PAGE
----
Waste In Government Expenditure

The previous Government used to get upset when we suggested that there was waste in Government expenditure.  They should have listened harder.  There are two good examples in today’s Dominion Post.  At local government level we have have an inquiry having to be called in Auckland because the Auckland Regional Council put ratepayer money into the football game played at the weekend by LA Galaxy.  Why was a Council putting any money into this type of venture?  Is this core Council business?

Second we read about an inquiry having to be called by the SSC into its relations between a contractor and the SSC over the Government Shared Network project. 

We pointed out to the previous Government that they should be paying particular scrutiny to the area of Government IT expenditure when it was revealed last year that expenditure across departments was over $1 billion a year.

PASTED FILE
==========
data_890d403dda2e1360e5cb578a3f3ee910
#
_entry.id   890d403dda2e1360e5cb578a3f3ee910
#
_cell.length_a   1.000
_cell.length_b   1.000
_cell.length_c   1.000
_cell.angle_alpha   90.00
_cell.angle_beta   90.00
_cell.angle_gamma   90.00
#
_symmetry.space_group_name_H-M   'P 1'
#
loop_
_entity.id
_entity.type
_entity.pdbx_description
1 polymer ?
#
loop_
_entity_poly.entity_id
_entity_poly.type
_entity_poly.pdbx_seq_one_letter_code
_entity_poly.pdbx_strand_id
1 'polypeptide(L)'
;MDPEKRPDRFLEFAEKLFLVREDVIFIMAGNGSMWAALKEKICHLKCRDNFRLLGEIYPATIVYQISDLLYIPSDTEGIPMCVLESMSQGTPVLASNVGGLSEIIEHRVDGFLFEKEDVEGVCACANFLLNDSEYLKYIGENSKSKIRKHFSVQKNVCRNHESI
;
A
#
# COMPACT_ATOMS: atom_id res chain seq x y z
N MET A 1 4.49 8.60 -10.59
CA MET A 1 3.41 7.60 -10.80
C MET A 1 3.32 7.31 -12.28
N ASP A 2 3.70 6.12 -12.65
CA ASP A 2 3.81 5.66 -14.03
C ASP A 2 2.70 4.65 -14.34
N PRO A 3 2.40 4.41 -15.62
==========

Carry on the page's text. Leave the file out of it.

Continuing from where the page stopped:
Total government operating expenditure on information and communication technology (ICT) was $1.1 billion, and total capital expenditure was $0.6 billion in the 2006 financial year.

Personally I believe that it would be possible to halve that expenditure (freeing up $500 million a year) without many people noticing that anything had changed.



3 Responses to “Waste In Government Expenditure”

  1. adamsmith1922 Says:

    In my view there is waste, perhaps not $500 million, but there are many areas were savings could and should be made and not just in IT

  2. insider Says:

    MAybe they should tender for the management of the whole of govt IT and see what it flushes out. Offer a large percentage of every million saved with similar penalities for service not delivered and offer it over time to encourage longer term entrenched savings not just short term slashing.

    I’m sure there could be some significant savings from standardisation of common platforms and processes. Why no single payroll system for govt?

  3. adamsmith1922 Says:

    Cynically you might say that it provides employment for competing vendors.

    At the very least common systems for sectors should be looked at

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